7. In a small bowl, mix together the soy sauce, oyster sauce, and mirin. Pour the sauce over the udon noodles and toss everything together to evenly distribute the sauce.
  8. Add the cooked protein back to your teppanyaki grill with the udon noodles and vegetables.
  9. Continue to stir-fry everything together for a few more minutes until the udon noodles are heated through and coated with the sauce.
  10. Taste and adjust the seasoning with salt and pepper as needed.
  11. Once everything is well combined and heated, serve the yaki udon hot in bowls, and if desired, garnish with sliced spring onions, bonito flakes, and sesame seeds.

Things you’ll need

To make a full range of Japanese teppanyaki dishes you need a few key tools. Most of these are basics and some of them you might have in your kitchen already.

  • UltraDine® Teppanyaki Grill: with built-in, portable and whole-table options, the UltraDine Teppanyaki Grill is a great way to bring the fun and entertainment of teppanyaki cooking home. And its versatility means you can use it to cook a wide variety of other cuisines.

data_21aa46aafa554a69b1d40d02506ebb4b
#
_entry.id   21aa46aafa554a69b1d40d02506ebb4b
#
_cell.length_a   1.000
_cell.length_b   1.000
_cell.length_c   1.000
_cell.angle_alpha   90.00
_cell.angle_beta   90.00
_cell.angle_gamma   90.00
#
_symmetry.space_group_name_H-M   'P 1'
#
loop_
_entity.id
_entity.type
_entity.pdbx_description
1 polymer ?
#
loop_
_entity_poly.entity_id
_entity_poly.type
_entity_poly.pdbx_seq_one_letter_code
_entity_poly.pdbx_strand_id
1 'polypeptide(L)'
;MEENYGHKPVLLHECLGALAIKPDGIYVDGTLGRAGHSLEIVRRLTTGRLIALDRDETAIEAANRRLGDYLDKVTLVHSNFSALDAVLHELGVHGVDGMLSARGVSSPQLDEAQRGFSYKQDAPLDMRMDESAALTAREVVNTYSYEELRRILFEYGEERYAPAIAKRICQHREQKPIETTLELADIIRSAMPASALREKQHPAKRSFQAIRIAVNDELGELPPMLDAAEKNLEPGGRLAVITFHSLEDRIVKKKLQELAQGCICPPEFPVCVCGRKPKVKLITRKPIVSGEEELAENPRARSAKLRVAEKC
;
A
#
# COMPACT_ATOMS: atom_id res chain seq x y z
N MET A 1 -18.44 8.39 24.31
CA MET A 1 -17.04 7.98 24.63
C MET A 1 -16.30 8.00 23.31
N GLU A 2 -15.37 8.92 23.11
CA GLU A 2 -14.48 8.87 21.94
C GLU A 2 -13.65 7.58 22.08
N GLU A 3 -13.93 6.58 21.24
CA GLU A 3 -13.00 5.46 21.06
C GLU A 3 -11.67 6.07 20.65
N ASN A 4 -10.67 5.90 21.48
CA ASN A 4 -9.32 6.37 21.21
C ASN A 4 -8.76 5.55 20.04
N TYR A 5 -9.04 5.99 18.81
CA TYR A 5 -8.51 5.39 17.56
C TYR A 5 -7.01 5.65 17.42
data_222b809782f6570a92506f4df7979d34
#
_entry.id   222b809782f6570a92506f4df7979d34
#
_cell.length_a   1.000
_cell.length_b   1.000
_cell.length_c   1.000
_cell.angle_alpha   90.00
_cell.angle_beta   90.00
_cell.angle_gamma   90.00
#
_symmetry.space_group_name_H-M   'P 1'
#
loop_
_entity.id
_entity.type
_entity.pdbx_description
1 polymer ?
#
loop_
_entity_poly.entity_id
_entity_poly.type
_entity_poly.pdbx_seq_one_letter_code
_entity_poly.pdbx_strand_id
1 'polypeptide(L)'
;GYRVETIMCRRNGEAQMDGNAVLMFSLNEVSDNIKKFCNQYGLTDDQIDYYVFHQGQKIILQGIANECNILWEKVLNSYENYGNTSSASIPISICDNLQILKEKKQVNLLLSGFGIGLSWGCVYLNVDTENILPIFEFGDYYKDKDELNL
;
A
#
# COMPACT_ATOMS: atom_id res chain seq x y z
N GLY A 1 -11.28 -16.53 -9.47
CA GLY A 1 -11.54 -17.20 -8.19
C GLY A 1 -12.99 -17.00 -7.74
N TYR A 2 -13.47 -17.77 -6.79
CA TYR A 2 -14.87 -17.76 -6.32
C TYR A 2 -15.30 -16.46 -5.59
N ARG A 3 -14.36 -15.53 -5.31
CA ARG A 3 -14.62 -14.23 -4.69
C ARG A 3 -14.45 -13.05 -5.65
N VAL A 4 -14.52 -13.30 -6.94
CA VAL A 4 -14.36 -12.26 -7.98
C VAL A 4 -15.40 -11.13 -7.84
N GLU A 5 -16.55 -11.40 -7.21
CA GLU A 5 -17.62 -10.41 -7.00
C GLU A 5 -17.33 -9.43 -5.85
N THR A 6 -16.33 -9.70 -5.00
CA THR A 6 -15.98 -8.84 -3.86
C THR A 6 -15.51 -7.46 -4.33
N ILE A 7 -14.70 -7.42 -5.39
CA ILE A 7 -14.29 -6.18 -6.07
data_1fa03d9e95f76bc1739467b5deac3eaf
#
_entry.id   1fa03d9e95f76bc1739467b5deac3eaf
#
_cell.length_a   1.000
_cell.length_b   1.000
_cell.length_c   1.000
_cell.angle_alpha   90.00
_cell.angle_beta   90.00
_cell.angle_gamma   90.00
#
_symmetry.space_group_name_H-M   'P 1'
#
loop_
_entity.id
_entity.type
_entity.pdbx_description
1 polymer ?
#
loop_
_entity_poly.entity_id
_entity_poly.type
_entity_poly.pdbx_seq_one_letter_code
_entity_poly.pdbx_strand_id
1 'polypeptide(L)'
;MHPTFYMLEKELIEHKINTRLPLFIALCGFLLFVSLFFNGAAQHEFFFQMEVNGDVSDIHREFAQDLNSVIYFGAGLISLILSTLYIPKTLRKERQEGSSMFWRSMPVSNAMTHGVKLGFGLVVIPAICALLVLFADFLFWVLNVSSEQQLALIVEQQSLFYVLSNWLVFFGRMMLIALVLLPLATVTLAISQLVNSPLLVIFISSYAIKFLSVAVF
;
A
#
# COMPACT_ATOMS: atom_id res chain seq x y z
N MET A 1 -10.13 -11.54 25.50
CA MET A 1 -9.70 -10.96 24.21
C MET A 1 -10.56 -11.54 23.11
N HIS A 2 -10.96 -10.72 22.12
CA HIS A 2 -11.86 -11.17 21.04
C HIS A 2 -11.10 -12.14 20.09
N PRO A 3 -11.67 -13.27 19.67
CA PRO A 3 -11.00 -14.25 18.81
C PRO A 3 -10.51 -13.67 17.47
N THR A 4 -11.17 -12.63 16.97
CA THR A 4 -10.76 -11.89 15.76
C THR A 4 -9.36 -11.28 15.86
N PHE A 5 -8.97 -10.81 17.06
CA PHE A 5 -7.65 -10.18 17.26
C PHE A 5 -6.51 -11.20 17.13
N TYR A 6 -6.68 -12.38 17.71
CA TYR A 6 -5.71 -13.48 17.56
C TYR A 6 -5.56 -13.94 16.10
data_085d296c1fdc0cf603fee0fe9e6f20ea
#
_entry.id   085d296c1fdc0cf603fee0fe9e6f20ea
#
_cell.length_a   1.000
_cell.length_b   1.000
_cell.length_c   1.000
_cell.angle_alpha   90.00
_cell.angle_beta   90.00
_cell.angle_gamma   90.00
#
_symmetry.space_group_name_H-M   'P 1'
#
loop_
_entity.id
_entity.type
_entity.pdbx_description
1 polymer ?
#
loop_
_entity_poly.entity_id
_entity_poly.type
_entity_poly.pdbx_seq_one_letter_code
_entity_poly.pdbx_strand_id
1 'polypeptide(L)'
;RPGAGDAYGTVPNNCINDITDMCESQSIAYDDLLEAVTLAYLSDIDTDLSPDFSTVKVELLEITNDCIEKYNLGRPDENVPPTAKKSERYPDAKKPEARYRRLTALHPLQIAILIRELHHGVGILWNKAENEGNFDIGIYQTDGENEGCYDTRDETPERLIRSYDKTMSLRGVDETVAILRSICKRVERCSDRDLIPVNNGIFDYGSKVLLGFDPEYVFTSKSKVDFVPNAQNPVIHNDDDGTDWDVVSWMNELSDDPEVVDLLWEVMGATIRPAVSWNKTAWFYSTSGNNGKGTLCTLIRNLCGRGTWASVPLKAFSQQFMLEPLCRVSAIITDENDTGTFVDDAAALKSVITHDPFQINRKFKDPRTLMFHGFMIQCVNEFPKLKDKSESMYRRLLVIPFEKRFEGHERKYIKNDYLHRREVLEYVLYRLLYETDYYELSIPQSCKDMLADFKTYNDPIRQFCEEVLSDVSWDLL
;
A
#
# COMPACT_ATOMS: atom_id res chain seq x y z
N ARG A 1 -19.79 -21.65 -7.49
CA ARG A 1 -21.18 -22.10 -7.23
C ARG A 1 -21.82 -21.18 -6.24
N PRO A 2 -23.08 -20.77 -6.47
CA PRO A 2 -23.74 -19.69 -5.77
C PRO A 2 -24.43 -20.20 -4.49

• Spatulas: dividing, mixing and stirring are all key components of the teppanyaki grilling process and a couple of high quality spatulas should be top of your list when you start your teppanyaki cooking journey. We recommend the Super Duty Spatula Set designed specifically for teppanyaki cooking.
  • Sharp knife: teppanyaki dishes require a lot of mixing and stirring. But you can’t do that if your ingredients aren’t chopped finely. Everyone has their preferences for cooking knives, but if you want a super sharp knife that retains its edge in everyday use try the Chef’s Knife, Santoku Knife or Carving Knife from Cook N Dine.
  • Tongs: even in cooking, safety should always be a priority, so you should always have a pair of tongs with which to pick up hot food. The extra long and extra strong BBQ tongs from Cook N Dine are consistently our pick.

Bring teppanyaki home

The UltraDine® Teppanyaki Grill and accessories from Cook N Dine make it possible to enjoy the excitement and fun of teppanyaki style cooking at home. Entertain your friends, learn new skills, and cook delicious food in the comfort of your own home.

And if you think the UltraDine® Teppanyaki Grill is a one-trick pony, think again. It’s a great option for outdoor or indoor grilling with its flat plate providing an even-temperature cooking surface that’s perfect for meat, seafood, and vegetables. 

The UltraDine® Teppanyaki Grill is the perfect addition to any Australian outdoor kitchen!